Isolated cabin being built adjacent to a wash in the Mojave Desert.
Singing sand dunes, cinder cone volcanoes, Largest Joshua tree forest, and carpets of spring wildflowers are all found within this 1.6-million-acre park. A visit to its canyons, mountains, and mesas will reveal long-abandoned mines, homesteads, and rock-walled military outposts. Located between Los Angeles and Las Vegas, Mojave provides serenity and solitude from major metropolitan areas.
A majority of the Mojave Desert is located in southeastern California and southern Nevada, with smaller portions in Utah and Arizona. The Mojave Desert occupies approximately 43,750 square miles and is considered the smallest and driest desert in the United States.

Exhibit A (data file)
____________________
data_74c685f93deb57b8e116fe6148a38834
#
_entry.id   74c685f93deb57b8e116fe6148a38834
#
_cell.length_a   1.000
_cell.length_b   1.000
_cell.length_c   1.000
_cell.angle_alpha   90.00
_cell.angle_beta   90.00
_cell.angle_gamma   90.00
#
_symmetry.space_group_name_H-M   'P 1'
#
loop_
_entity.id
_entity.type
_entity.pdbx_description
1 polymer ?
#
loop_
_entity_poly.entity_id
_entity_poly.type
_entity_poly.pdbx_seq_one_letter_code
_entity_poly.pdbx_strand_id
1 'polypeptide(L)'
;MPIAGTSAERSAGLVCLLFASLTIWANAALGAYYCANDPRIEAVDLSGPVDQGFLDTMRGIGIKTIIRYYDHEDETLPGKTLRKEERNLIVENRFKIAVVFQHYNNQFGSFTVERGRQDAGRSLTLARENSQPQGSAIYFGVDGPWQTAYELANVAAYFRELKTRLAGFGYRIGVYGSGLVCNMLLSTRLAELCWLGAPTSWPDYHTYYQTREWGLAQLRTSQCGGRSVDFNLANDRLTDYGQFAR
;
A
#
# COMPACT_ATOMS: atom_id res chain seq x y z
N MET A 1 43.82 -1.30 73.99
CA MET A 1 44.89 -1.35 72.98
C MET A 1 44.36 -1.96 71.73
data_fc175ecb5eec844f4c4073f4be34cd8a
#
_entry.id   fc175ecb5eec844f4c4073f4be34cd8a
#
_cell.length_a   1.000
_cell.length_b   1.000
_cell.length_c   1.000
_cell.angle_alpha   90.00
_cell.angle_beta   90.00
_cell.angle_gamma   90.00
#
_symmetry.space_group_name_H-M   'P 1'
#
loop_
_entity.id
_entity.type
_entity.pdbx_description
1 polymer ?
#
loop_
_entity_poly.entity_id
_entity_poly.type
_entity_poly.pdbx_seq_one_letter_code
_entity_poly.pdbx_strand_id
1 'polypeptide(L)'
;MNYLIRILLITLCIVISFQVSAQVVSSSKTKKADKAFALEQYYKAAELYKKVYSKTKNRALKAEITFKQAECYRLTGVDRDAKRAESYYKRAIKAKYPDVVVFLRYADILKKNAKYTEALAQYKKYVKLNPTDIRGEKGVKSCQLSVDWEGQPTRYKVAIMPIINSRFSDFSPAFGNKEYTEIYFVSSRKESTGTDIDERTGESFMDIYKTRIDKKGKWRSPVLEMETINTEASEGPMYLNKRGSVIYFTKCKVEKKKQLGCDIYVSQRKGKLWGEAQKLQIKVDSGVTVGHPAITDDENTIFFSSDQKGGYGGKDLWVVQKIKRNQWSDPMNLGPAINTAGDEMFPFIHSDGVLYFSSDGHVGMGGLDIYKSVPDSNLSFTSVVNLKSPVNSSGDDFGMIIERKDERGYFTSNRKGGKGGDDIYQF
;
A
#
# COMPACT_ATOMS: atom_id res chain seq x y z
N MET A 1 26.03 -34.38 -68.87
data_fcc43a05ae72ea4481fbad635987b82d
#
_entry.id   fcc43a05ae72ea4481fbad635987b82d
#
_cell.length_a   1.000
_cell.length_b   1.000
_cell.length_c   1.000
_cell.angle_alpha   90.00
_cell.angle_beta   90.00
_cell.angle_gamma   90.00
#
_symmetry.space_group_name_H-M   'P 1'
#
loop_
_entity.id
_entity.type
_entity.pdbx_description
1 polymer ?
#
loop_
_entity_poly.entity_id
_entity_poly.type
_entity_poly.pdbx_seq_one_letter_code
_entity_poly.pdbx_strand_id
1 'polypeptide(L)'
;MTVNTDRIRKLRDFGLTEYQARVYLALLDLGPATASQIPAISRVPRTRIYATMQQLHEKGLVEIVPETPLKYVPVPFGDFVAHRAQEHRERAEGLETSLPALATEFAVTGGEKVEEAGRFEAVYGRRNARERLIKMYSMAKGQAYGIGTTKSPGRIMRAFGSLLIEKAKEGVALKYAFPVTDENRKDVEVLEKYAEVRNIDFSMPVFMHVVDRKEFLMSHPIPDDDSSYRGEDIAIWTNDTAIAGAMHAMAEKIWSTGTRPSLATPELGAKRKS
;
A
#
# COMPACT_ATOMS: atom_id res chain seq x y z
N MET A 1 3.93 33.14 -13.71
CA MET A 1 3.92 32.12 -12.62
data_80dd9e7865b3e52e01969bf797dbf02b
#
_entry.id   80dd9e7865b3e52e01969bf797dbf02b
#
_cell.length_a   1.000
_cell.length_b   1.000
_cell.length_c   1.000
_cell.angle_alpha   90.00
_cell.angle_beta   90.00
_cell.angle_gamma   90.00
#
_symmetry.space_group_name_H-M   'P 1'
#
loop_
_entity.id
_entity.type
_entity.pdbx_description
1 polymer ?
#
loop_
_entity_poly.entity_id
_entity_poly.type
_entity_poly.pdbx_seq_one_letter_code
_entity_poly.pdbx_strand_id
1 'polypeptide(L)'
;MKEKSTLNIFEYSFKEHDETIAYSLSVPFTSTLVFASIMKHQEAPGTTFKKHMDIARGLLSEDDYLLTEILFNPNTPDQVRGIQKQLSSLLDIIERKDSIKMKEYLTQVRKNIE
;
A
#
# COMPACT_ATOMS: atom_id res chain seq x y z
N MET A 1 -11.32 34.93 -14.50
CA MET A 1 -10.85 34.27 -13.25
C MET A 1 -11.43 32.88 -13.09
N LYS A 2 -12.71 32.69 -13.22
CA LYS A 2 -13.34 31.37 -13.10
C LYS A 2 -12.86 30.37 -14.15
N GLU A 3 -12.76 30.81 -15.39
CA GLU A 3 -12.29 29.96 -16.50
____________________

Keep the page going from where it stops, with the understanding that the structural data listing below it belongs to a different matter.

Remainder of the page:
High winds, often above 50 miles per hour, are also a weather factor and occur frequently along the western end of the Mojave, and are less common toward the east.
The Mojave Desert contains a number of ghost towns. The most well known of these being the silver-mining town of Calico, California. Some of them are of the more modern variety created when Route 66 was abandoned in favor of the Interstates. Among the more popular and unique tourist attractions in the Mojave is the self-described World’s Largest Thermometer at 134 feet high, reportedly also the highest temperature ever recorded in the region located along Interstate 15 in Baker, California.